Which of you fathers, if your son asks for a fish, will give him a snake instead? Or if he asks for an egg, will give him a scorpion? If you then, though you are evil, know how to give good gifts to your children, how much more will your Father in heaven give the Holy Spirit to those who ask him!”
— Luke 11:11-13
We love because God first loved us.
— I John 4:19
There really isn’t a whole lot to do during quarantine if you don’t have any symptoms, and I haven’t had any. A normal person might binge Netflix or read novels. Being less than average in my taste, I, however, have been reading theologians and mystics. I turned recently to Hans Urs von Balthasar, an author worthy of reflection if for no other reason than so I can drop that name.
In his book Love Alone is Credible, von Balthasar argues that we find God not because we think really, really hard nor because we work so very hard at it, but because the very love of God dawns on us. Von Balthasar points out that the love of God is impossible for us to comprehend, precisely because our love is less than divine. He writes:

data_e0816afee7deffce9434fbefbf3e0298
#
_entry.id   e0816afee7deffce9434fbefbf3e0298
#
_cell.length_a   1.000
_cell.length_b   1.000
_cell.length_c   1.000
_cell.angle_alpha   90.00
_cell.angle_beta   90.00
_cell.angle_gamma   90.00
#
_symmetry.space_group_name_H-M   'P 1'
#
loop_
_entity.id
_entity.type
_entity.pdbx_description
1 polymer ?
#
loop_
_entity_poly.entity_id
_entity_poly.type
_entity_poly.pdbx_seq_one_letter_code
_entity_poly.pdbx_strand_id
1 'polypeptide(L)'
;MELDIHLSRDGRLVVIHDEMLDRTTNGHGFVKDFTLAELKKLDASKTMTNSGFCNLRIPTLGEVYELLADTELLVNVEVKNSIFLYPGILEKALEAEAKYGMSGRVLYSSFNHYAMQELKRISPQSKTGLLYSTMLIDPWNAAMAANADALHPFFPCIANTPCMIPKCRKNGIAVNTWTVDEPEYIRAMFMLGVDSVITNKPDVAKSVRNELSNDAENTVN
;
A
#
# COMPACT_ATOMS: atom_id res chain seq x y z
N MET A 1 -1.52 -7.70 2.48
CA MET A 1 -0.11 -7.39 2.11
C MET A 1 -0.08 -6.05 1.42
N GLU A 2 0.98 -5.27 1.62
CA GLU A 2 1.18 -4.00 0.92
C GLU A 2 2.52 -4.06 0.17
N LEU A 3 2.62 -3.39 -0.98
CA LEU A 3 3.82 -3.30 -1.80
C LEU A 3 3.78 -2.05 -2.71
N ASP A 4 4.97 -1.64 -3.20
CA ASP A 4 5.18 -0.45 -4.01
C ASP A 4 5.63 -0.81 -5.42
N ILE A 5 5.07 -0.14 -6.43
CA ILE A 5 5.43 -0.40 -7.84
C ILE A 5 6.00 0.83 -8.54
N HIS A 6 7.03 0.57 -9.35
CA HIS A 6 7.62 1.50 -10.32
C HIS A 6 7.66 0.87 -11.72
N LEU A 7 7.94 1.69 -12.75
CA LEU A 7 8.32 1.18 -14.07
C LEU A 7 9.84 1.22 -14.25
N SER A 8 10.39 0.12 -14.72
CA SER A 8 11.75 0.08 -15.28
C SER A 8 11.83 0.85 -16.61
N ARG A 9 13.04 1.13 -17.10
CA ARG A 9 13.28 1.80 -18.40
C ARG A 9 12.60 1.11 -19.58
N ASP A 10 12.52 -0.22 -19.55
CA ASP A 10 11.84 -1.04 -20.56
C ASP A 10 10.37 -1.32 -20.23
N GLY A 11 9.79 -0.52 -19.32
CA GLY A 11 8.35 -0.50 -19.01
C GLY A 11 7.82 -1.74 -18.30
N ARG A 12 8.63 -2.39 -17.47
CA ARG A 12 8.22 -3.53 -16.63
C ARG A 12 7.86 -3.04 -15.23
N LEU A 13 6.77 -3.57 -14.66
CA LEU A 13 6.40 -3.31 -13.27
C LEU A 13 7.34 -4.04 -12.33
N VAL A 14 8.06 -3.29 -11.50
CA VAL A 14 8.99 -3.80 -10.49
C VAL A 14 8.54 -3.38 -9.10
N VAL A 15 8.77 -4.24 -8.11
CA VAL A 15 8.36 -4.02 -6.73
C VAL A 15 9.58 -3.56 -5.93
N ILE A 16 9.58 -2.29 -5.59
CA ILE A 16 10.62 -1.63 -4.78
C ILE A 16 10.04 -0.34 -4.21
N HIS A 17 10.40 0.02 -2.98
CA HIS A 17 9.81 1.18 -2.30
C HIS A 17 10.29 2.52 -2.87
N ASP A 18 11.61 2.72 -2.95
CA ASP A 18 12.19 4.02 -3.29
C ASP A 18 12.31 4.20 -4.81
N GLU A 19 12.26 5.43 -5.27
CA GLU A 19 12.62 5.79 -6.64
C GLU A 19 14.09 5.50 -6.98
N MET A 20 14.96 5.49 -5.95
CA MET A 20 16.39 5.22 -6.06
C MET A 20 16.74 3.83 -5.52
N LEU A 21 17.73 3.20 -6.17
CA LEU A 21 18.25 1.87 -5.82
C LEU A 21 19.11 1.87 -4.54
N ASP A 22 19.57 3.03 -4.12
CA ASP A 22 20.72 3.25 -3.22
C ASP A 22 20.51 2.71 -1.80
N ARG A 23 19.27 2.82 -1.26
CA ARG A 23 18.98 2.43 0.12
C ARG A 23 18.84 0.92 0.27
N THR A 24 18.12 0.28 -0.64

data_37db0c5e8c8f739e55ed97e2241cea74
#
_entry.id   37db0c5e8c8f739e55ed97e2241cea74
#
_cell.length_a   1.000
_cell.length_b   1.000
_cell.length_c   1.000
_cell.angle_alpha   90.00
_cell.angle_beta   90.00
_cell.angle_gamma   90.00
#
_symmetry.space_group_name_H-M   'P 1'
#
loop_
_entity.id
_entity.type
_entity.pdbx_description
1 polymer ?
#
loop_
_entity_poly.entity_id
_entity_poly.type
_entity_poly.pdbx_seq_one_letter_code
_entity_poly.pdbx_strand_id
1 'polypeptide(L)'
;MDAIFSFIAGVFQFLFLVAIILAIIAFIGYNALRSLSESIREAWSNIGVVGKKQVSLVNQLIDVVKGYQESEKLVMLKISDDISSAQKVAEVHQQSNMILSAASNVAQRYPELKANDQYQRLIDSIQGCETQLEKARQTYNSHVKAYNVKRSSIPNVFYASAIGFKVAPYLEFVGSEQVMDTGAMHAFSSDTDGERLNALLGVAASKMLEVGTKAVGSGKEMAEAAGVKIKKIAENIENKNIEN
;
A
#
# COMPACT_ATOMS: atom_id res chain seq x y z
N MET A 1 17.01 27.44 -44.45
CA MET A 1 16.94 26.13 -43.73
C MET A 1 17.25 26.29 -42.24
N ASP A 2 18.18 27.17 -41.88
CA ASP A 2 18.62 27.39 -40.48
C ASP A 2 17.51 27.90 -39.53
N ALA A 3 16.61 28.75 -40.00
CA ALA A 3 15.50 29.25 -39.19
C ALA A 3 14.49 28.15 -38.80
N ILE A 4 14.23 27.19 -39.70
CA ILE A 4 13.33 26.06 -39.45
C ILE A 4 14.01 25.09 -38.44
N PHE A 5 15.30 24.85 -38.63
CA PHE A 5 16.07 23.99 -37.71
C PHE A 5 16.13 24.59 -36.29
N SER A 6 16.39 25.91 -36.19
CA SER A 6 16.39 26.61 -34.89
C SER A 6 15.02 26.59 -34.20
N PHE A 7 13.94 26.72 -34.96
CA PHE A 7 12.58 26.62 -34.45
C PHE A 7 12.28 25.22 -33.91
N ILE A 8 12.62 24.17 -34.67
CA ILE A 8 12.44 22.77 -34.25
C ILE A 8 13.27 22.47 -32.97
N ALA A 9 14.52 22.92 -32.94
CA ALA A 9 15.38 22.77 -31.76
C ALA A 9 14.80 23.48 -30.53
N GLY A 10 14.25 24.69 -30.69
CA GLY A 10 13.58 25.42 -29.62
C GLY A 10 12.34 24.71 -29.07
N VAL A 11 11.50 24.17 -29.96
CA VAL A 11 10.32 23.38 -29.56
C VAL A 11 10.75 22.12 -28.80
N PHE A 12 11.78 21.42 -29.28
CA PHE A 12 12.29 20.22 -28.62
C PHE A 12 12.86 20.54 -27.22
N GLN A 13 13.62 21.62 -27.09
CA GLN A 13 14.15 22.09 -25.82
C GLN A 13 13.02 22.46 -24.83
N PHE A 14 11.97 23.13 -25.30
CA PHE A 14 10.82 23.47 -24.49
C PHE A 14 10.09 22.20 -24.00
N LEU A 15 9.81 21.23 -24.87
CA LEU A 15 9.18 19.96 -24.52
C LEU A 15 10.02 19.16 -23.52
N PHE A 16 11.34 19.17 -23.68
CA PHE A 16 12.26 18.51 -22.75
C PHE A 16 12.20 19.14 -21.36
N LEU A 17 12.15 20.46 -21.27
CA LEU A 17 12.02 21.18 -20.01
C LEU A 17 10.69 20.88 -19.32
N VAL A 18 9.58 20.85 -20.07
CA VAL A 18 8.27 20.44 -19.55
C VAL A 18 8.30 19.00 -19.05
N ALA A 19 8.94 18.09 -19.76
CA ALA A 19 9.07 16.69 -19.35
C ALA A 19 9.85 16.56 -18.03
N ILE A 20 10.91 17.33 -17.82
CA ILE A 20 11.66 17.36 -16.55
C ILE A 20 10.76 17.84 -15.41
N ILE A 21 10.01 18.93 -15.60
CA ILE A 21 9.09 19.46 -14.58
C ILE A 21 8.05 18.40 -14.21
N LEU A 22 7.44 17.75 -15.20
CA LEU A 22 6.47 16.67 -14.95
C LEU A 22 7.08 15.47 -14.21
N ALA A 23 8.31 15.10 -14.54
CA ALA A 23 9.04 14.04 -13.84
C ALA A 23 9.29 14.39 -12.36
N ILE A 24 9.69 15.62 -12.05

Human love, in its purely creaturely dimension, is a hieroglyph; in grammatical terms, it is always an inchoative, which never allows itself properly to be translated into the indicative mode.
What that means is we only ever see love as a sign of something greater (a hieroglyph) or as the beginning (inchoative) of something more that never actually comes into being. (I like sentences that require dictionaries to decipher)
I remember many years ago, walking the floor with our crying son, seeking to soothe him and feeling love deep within my heart for this little life that I didn’t even really know. Someplace along the way, it was as if the Spirit of God spoke to my heart and said, “your love, O Dad, is but a shadow of the love of the Father for you.” While a lot less elegant and maybe a bit more understandable, that is von Balthasar’s point. The love we see, the love we feel, the love we know here on earth is but a shadow that is Jesus Christ.
This season of Lent is about sitting silently before the love that is so much more than we could ever fathom until, in the words of the hymn “this earthly part of me Glows with Thy fire divine.”
What Wondrous Love Is This v. 1
What wondrous love is this, O my soul, O my soul?
What wondrous love is this, O my soul?
What wondrous love is this that caused the Lord of bliss
to bear the dreadful curse for my soul, for my soul,
to bear the dreadful curse for my soul?
Pastor Tom Greener